- Proofread/edit the book yourself (cost $0, more of your time)
- Post to KDP, NookPress, Kobo, Smashwords (cost $0, a little more of your time)
- Market your book on free sites (cost $0, more than a little of your time)
Total Cost = $0 + a lot of your time (that you could spend writing your next book).
In this scenario, after you write (or better yet, before you finish writing) your book, you:
- Hire a cover artist (cost from $30 for a pre-made cover to $400+ for a custom cover)
- Hire an editor (cost from $0.005 to $0.01 per word, or more depending on the quality and type of editing)
- Post to KDP, NookPress, Kobo, Smashwords (cost $0, a little of your time)
- Full marketing campaign (cost can range in the hundreds of dollars)
Total Cost = $400 (cover) + $600 (editing for 60K words) + $200 (various marketing methods) = $1,200
So which option is best?
Mike Cooper calculated the average ebook earned $297 in one year. If that is true, then the book in scenario 2 would take 4 years to break even. Most people I know are not patient enough for that.
Not so coincidentally, most people who self-publish opt for scenario 1. They do everything themselves; and it shows. Most self-published ebooks have poor cover designs and suffer from a severe lack of editing. This has led to some of the derision of people towards self-published works. There’s nothing that screams amateur more than an unedited book.
However, there’s no guarantee that the book published in scenario 2 will sell more than the book in scenario 1, but there’s a saying that goes something like this:
If it takes luck to be successful, why not maximize your luck.
That’s what scenario 2 provides, the maximification of your luck (yes, that’s a new word).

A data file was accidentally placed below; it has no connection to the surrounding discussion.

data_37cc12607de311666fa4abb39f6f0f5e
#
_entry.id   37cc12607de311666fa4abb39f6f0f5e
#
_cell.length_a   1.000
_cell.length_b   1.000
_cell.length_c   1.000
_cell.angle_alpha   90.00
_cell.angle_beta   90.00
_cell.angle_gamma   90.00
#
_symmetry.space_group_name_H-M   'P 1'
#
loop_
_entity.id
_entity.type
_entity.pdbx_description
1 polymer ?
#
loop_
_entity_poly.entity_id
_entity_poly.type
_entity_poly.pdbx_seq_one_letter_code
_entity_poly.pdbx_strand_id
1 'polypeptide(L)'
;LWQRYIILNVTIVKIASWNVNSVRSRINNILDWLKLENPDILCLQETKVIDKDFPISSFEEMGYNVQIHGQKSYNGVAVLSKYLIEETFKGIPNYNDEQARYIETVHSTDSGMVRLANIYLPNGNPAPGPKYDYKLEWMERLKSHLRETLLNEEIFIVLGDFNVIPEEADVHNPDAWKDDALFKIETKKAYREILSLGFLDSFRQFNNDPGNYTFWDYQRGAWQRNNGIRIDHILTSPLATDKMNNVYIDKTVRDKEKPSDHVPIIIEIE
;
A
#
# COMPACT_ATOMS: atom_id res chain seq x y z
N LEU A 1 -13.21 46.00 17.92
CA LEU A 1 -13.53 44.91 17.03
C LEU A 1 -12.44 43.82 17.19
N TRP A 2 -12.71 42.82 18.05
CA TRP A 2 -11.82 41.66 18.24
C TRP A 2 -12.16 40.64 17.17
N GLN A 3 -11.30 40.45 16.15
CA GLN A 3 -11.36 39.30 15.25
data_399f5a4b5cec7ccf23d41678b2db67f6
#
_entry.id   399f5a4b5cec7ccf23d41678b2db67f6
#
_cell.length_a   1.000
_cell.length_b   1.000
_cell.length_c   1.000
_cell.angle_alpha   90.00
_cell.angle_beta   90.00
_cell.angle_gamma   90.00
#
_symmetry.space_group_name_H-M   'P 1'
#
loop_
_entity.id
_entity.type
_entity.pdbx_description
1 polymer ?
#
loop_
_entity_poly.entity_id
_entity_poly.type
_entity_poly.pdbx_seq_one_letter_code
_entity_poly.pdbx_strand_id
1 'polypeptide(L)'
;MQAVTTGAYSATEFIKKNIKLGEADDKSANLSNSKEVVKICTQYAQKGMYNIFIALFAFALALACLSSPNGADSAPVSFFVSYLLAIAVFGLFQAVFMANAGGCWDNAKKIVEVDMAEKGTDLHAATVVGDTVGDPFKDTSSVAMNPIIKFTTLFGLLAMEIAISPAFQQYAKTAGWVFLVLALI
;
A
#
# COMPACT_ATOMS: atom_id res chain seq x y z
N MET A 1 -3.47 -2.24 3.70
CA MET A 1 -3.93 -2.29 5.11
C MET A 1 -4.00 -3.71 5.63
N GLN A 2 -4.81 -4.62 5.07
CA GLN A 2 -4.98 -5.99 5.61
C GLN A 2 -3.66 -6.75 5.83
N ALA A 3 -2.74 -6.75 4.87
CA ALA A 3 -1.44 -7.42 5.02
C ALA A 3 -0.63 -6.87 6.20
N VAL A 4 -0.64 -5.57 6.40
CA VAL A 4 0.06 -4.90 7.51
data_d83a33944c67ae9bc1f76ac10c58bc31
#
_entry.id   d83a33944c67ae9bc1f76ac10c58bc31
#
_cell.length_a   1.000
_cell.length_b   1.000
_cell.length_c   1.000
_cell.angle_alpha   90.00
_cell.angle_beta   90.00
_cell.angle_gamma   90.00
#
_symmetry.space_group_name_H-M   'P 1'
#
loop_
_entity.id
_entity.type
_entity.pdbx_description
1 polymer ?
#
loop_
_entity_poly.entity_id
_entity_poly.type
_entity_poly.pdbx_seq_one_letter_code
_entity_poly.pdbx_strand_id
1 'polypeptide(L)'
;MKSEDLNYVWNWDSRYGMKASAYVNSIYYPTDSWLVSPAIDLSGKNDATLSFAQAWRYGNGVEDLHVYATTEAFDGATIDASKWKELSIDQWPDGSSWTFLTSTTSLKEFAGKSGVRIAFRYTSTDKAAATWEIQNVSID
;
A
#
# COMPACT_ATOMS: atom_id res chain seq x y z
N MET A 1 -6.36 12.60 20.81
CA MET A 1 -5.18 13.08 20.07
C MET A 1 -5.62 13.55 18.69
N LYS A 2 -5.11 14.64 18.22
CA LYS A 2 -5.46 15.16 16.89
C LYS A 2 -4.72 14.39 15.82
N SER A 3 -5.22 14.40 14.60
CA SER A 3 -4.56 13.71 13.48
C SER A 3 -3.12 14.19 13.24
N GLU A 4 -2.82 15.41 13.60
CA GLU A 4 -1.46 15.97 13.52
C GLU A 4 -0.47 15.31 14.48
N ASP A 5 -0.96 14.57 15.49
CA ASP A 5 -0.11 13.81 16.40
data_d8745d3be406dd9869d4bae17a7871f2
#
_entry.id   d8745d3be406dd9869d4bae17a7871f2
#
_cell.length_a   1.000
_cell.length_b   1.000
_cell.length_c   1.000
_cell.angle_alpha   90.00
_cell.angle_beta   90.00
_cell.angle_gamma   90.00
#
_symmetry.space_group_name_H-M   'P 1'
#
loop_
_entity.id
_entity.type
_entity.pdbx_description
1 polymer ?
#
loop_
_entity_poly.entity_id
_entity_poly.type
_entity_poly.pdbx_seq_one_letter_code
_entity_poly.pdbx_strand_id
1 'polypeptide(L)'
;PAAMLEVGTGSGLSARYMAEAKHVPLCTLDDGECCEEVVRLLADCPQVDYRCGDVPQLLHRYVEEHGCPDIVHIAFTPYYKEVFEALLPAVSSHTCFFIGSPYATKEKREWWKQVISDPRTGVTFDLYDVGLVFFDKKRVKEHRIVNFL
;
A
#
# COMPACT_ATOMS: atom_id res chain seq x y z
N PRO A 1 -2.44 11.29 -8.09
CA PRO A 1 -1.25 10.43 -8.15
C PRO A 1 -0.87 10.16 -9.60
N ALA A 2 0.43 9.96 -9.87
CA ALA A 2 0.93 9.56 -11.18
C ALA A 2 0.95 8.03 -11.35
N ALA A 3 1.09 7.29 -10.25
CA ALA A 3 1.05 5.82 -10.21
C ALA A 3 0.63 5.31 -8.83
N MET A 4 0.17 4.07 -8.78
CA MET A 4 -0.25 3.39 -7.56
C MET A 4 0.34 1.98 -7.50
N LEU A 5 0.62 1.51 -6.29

The trick is being smart about what you invest into a book versus the expected return. Consider Mike’s calculations about average sales of ebooks and use that data to develop your plan. If the book is likely to sell a handful of copies, then a $500 cover is probably not the best idea (at least at first). Editing can be had for less than the rates above, but the quality of the editing will likely suffer. Again, if the book is likely to only sell a handful of copies, then consider a proofreader at minimum. That form of editing is often less expensive, but will help immensely in the long run. Finally, there’s marketing; ads, free days on Amazon, book reviews, book list sites. There are many, many venues online to promote your book. But not all of them are created equal so you have to spend the time to determine what is the best course of action for you, all while understanding this generally accepted maxim about marketing:
The best marketing for your book is your next book.
Anyway, I hope you gained a greater understanding of what costs are involved with self-publishing. I’ll leave you with this question (come on, I know you have an opinion):
What scenario do you prefer for publishing your work? 1? 2? Something in between?
Until next time…
Sometimes as projects progress, things change. Sometimes for the worse, and sometimes for the better.
This is one of those times.
If you’ve been one of my faithful 3 readers, you’ll probably have noticed there haven’t been any posts in about 9 months. For a blogger, that is the death knell. Game over.
Or is it?
I think it isn’t. It gives one the opportunity to rebrand or repurpose their blog. To change it’s focus and direction. To start anew.
How Do You Repurpose Your Site?
If you’re looking to start fresh and create a new focus for your site, here are a few things to consider:
- Why are you changing the site? Is it because you’ve grown bored with the subject matter? Or perhaps you’ve just been derailed by other projects? It’s important to become clear about what your intentions are for the site, and commit to those intentions (something I’ve never been good at).
- Should you delete all old content? The answer to this depends on whether that content is still pertinent to the new focus/theme of the site. If it is, then it’s okay to leave it, especially if the content is plentiful and well indexed by search engines and linked to by many other sites. Deleting this content can negatively affect your rankings in the search engines. Why word harder to develop attention when you already have some?